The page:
Classic Computer Magazine Archive ANTIC VOL. 7, NO. 12 / APRIL 1989

Type-In Software


Antic's annual 1040 Syncalc Template

By Tom Chandler

Antic's Annual Federal Income Tax Spreadsheet Templates have been amoung our most popular features. Now you can calculate your 1988 federal income taxes on your 8-bit Atari. Requirements for running the 8-bit Atari template are minimum 48K memory and a disk drive, plus SynCalc spreadsheet software (which unfortunately is no longer being sold by Broderbund). A printer is optional, but you'll need official Internal Revenue Service 1988 tax instructions and forms.

If April 15 is approaching, it's time to calculate your Federal Income Tax again. But at least you can count on much less hassle when you do the number crunching with your 8-bit Atari, Antic's Annual Income Tax template, and SynCalc spreadsheet (no longer sold by Broderbund, but perhaps back copies are still available). This IRS tax template will make it simple for you to experiment with various alternative "what if" strategies for minimizing the taxes you owe.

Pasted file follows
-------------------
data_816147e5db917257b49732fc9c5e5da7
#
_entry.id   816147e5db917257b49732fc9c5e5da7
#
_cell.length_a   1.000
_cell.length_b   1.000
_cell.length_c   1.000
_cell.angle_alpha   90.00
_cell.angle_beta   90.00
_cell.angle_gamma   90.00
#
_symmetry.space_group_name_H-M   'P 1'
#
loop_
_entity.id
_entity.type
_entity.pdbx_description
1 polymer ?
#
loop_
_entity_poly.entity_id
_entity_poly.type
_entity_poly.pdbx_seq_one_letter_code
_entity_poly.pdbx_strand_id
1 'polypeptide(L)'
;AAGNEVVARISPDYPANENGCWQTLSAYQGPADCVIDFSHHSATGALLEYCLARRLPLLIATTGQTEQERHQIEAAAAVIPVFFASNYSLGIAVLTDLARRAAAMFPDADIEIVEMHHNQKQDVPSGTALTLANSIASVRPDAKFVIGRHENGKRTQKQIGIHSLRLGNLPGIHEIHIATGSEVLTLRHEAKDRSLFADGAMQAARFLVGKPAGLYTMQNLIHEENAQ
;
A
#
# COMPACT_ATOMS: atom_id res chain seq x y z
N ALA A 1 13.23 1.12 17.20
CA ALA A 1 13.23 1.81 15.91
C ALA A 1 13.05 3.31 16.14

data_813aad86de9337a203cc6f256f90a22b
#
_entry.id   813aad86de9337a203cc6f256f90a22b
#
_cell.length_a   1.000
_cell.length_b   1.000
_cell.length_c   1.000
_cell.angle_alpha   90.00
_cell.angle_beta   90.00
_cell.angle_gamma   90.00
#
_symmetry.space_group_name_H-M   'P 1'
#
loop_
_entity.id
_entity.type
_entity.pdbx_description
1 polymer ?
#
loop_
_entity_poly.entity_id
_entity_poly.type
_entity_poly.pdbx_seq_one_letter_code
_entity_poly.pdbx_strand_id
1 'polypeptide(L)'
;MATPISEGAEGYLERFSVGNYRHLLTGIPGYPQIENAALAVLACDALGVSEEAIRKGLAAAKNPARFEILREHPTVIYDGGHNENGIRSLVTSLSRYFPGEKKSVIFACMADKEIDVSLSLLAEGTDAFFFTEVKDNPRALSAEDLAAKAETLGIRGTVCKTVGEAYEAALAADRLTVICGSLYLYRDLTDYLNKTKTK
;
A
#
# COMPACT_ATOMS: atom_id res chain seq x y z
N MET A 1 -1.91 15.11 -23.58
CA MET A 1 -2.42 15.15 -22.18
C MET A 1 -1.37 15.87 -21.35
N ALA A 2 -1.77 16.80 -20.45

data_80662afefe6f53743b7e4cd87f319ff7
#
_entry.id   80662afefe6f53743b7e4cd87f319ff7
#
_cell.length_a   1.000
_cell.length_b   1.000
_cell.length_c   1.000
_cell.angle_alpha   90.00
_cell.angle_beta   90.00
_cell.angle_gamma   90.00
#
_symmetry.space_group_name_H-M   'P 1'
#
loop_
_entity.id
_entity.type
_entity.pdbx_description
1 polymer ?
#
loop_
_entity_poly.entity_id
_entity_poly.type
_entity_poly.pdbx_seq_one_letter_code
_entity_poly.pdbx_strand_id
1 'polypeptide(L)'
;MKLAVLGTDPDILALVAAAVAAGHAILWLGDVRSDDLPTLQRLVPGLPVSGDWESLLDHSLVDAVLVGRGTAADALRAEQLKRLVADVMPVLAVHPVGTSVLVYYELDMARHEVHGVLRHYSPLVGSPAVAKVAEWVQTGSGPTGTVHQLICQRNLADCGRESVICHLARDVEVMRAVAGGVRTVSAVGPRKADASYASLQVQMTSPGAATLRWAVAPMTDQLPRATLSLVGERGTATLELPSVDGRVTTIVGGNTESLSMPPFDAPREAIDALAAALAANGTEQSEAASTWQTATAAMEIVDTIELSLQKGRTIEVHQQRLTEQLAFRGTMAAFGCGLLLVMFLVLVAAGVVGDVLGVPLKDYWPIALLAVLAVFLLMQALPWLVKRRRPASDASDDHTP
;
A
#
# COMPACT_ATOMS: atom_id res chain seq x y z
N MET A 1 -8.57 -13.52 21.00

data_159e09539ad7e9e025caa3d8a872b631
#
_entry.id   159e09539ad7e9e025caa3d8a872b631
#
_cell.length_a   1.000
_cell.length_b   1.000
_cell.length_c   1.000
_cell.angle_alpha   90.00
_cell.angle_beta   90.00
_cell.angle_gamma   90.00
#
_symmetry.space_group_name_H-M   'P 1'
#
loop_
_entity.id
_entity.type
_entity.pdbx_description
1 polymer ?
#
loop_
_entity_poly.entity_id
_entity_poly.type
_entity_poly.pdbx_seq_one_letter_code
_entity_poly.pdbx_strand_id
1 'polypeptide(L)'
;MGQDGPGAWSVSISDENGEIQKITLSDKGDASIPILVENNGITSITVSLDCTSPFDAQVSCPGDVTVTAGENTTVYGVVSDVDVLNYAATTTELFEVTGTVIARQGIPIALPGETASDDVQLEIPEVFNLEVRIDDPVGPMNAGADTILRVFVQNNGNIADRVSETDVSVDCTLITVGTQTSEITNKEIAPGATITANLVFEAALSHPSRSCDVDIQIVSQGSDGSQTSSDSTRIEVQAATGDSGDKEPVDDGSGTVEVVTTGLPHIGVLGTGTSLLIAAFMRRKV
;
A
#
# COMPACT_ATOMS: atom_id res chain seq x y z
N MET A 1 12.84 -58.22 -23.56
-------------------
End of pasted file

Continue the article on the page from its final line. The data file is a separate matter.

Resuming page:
The Annual Antic Federal Income Tax Spreadsheet Template includes fewer forms than in previous years, because of the "simplified" tax law. (For example, there's no more Income Averaging deduction.) So for 1988 you'll get:

IRS 1040 Long Form
Schedule A (Itemized Expenses)
Schedule B (Interest and Dividends)
2106 Form (Employee Business Expenses)

We use SynCalc software for the Antic tax templates because SynCalc is still the most widely used 8-bit Atari spreadsheet that will perform income tax calculations. If you don't have a printer, you can just hand-copy the figures from the screen to your printed IRS forms.

Even if you've never used SynCalc before, you should be able to work through the well-written manual in a few hours and learn enough to use this tax template. But you're leaving yourself open for unnecessary aggravation if you try to start working on the tax template without taking enough time to become adequately familiar with SynCalc.

Please, if you need help with SynCalc, try Broderbund Technical Support at (800) 527-6263--don't phone Antic! However, if any last-minute fixes are needed in the template itself, the information will be on CompuServe's ANTIC ONLINE. (Type GO ANTIC when you log onto CompuServe and you'll see any necessary bulletins.)